Resources

Fortunately we have the power of Google and you’ll find some great articles, tips and advice about teaching your kids about money. You’ll also find you become better at managing your own money through doing it too!

ENJOY!

 

Categories: BLOG.

How to Set Yourself Money Goals for 2017

Whether we love it or hate it, money is a necessity and the better we manage it the better we find life to be.

Setting money goals is no different to setting other goals say around losing weight, starting to exercise and eat healthier or getting a new job for example, but because we generally tend to think about money differently, we don’t always achieve our money goals. Often the thoughts we have around money affect how we behave with it – why otherwise do some people have lots of it and others don’t. Although you could say it is about how much you earn, what you do with it once you have it is what’s important – so what this means is that it wouldn’t matter how much you had if you always end up with none…it might take you longer but you would still end up in the same situation.

We have to change how we think about money before we can change how we manage it.

Setting one or two goals is better than setting lots. So although you might have lots of things you want when it comes to money, setting a couple of goals means you are more likely to achieve them than setting yourself lots and becoming overwhelmed.

Start Small!

Start small – if you haven’t been great with money in the past that doesn’t mean you can start now – and pat yourself on the back for wanting to start now and set yourself some money goals for 2017!

Like anything things start to snowball, so when you have achieved your first small money goal you will have lots of confidence to move on and set more goals. Taking actions in smaller steps are also easier to deal with – that’s why people always learn easier in smaller chunks too! We can deal with small steps but when we have much larger ones it becomes overwhelming and we can easily talk ourselves out of it.

Which Money Goals to Set

Everyone’s money goals will be different but a good goal to start with would be setting a budget. This will help you manage your money from the start and pave the way to being able to have spare money too. Really setting a budget is about looking at the income you have coming in and the expenses you have going out – just simple maths really of your Income minus your Expenditure leaving what you have left to spend or save. As well as working out what you have left, doing this exercise will also give you an opportunity to look at where your money is going. Are you in a lot of debt, do you pay money out on things that perhaps you don’t need. Setting a budget is all about this and so spending some quality time working on this is a great goal to set. The idea of a goal is really having the intention – which is truly just the commitment to wanting to make it happen and then taking the action steps to achieve it. What’s also important is setting a time limit on it, so you work towards it. Otherwise you might just keep putting it off. Writing it down also makes it seem more real and there is something more real about putting pen to paper so get yourself a little notebook or something to jot your goals and actions down in. Doesn’t need to be anything fancy, just something you write any notes or thoughts around your goals in. So our first goal might look something like this:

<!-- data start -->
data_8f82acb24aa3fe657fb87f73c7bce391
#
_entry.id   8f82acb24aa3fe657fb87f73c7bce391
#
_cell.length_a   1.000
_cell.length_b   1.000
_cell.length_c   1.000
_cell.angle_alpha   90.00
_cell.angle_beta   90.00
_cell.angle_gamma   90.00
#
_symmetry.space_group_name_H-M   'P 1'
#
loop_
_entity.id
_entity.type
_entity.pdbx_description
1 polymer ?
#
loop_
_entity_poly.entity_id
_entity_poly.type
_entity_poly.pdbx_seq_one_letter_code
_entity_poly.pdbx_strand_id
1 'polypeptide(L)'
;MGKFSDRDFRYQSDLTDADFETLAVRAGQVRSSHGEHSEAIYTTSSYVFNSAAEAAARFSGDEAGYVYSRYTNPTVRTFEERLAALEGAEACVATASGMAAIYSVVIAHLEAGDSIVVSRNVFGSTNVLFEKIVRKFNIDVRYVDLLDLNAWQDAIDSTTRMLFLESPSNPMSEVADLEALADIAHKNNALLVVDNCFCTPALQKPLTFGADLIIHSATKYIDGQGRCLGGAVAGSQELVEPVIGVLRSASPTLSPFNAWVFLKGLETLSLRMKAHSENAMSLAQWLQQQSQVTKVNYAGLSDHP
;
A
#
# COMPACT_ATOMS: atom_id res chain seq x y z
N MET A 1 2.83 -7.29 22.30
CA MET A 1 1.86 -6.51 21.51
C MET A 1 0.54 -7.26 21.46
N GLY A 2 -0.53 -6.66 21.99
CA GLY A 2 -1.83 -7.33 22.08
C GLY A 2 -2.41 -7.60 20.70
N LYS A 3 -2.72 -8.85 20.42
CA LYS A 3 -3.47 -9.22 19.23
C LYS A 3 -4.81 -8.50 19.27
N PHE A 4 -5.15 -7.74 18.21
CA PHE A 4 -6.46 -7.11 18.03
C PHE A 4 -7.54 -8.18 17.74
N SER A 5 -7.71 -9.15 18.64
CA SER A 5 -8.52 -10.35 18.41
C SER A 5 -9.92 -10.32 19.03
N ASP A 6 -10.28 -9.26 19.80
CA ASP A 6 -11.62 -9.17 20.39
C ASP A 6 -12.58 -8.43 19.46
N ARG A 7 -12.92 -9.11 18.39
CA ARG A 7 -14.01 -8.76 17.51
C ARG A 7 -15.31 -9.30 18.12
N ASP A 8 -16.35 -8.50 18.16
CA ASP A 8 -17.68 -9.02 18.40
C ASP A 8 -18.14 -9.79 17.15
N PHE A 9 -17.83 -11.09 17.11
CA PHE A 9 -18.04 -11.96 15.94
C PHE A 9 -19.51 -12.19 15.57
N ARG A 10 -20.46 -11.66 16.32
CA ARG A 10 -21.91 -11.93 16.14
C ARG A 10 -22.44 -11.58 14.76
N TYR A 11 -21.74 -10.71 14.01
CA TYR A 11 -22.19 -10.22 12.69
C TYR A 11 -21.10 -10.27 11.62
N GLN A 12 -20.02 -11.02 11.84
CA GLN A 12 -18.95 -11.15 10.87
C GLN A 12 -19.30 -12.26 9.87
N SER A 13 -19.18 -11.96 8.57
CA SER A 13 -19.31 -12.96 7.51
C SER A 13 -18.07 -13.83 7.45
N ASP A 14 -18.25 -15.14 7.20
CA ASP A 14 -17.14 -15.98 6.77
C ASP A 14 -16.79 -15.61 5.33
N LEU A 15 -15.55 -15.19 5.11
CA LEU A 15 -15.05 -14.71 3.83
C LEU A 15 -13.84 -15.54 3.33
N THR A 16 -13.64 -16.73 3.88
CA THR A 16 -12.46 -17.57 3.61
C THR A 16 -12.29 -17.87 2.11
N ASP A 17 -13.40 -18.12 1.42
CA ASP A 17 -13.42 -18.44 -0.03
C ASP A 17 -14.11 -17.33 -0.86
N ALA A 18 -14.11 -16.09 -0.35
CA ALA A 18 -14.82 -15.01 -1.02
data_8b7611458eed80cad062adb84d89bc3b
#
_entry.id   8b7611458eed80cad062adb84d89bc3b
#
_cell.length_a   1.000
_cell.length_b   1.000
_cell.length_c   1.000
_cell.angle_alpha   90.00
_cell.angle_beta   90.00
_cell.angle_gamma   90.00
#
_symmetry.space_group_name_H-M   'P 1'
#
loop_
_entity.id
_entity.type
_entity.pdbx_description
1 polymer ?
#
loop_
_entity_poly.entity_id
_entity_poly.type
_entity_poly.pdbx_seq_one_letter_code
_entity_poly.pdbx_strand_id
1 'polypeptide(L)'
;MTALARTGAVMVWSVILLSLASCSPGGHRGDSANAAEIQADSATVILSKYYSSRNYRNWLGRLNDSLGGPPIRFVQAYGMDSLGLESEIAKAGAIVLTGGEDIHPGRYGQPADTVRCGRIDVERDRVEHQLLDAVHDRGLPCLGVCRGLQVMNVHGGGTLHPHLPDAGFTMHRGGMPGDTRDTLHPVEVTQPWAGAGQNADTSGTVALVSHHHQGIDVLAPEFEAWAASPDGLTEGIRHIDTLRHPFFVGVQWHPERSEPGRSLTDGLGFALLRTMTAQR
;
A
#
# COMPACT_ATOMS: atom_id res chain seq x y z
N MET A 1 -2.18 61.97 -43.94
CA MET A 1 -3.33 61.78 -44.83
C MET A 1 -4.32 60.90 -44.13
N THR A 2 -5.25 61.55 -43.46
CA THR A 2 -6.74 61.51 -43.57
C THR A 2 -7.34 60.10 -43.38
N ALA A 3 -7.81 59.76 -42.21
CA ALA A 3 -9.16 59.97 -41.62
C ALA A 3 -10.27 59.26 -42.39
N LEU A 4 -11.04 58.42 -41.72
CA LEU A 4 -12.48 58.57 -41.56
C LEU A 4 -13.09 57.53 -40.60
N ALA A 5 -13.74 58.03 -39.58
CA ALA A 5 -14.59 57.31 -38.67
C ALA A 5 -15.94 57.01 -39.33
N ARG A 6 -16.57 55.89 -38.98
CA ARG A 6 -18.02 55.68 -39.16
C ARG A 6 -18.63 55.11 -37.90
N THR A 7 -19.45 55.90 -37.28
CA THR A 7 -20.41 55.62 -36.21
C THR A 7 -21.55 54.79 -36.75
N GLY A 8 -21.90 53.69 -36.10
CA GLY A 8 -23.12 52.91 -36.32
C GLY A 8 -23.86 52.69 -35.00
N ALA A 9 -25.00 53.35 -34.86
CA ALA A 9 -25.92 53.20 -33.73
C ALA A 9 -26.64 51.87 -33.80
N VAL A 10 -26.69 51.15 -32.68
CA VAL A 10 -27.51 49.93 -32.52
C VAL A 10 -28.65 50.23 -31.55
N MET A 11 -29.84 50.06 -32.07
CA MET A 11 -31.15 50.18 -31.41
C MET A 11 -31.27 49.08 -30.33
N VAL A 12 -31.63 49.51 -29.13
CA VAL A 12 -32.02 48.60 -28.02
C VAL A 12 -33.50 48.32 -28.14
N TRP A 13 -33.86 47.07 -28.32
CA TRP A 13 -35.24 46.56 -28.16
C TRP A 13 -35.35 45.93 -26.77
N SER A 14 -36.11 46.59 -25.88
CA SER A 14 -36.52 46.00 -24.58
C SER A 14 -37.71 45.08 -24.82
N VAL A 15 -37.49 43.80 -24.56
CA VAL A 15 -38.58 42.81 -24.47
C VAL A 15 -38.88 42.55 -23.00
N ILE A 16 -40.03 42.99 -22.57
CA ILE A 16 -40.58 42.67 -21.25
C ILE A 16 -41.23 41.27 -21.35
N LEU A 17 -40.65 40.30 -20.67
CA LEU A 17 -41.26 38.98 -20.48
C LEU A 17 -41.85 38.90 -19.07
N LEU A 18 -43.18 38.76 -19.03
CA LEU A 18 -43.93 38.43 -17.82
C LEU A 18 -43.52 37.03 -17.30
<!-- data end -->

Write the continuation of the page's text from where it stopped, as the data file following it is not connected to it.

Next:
GOAL #1 – WORK OUT A BUDGET

Timescale – 1 month, by February 11th 2017

Actions

  1. Read through the Money Advice Service Budget Planner Guide (there is actually one here)
  2. Decide where I can make changes to the things I pay out for so that I have more money left each month
  3. Work out how much money I owe.